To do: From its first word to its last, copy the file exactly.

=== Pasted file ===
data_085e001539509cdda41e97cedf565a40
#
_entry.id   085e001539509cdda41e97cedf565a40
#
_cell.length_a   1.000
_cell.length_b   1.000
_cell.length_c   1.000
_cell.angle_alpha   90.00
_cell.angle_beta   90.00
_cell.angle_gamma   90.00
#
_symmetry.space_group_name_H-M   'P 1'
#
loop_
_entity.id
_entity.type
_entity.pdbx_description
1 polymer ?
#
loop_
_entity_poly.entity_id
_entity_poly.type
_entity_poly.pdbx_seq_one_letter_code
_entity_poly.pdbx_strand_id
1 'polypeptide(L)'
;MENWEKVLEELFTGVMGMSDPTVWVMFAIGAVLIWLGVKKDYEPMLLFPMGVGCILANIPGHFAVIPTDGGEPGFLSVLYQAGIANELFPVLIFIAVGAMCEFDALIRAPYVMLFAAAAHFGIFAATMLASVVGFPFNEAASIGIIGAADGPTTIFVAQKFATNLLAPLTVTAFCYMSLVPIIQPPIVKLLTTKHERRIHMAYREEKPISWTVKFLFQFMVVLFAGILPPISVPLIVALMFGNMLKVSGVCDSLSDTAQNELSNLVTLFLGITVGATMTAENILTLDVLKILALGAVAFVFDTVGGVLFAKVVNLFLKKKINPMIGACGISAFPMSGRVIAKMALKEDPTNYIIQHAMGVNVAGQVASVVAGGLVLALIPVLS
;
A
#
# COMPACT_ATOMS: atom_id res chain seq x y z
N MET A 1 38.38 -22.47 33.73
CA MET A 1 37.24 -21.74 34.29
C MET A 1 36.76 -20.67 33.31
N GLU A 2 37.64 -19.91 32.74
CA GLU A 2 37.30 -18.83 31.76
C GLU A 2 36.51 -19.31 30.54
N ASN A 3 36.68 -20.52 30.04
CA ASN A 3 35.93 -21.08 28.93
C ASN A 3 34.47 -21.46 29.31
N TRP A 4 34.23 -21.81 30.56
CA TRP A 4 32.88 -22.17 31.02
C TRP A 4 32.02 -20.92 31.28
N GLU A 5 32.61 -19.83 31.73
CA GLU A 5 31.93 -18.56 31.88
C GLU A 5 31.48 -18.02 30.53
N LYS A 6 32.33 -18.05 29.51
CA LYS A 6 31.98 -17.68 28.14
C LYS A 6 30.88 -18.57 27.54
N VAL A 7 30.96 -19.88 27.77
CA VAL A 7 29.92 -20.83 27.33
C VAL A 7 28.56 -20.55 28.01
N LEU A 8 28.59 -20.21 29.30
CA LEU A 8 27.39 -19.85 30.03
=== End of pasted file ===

data_085e001539509cdda41e97cedf565a40
#
_entry.id   085e001539509cdda41e97cedf565a40
#
_cell.length_a   1.000
_cell.length_b   1.000
_cell.length_c   1.000
_cell.angle_alpha   90.00
_cell.angle_beta   90.00
_cell.angle_gamma   90.00
#
_symmetry.space_group_name_H-M   'P 1'
#
loop_
_entity.id
_entity.type
_entity.pdbx_description
1 polymer ?
#
loop_
_entity_poly.entity_id
_entity_poly.type
_entity_poly.pdbx_seq_one_letter_code
_entity_poly.pdbx_strand_id
1 'polypeptide(L)'
;MENWEKVLEELFTGVMGMSDPTVWVMFAIGAVLIWLGVKKDYEPMLLFPMGVGCILANIPGHFAVIPTDGGEPGFLSVLYQAGIANELFPVLIFIAVGAMCEFDALIRAPYVMLFAAAAHFGIFAATMLASVVGFPFNEAASIGIIGAADGPTTIFVAQKFATNLLAPLTVTAFCYMSLVPIIQPPIVKLLTTKHERRIHMAYREEKPISWTVKFLFQFMVVLFAGILPPISVPLIVALMFGNMLKVSGVCDSLSDTAQNELSNLVTLFLGITVGATMTAENILTLDVLKILALGAVAFVFDTVGGVLFAKVVNLFLKKKINPMIGACGISAFPMSGRVIAKMALKEDPTNYIIQHAMGVNVAGQVASVVAGGLVLALIPVLS
;
A
#
# COMPACT_ATOMS: atom_id res chain seq x y z
N MET A 1 38.38 -22.47 33.73
CA MET A 1 37.24 -21.74 34.29
C MET A 1 36.76 -20.67 33.31
N GLU A 2 37.64 -19.91 32.74
CA GLU A 2 37.30 -18.83 31.76
C GLU A 2 36.51 -19.31 30.54
N ASN A 3 36.68 -20.52 30.04
CA ASN A 3 35.93 -21.08 28.93
C ASN A 3 34.47 -21.46 29.31
N TRP A 4 34.23 -21.81 30.56
CA TRP A 4 32.88 -22.17 31.02
C TRP A 4 32.02 -20.92 31.28
N GLU A 5 32.61 -19.83 31.73
CA GLU A 5 31.93 -18.56 31.88
C GLU A 5 31.48 -18.02 30.53
N LYS A 6 32.33 -18.05 29.51
CA LYS A 6 31.98 -17.68 28.14
C LYS A 6 30.88 -18.57 27.54
N VAL A 7 30.96 -19.88 27.77
CA VAL A 7 29.92 -20.83 27.33
C VAL A 7 28.56 -20.55 28.01
N LEU A 8 28.59 -20.21 29.30
CA LEU A 8 27.39 -19.85 30.03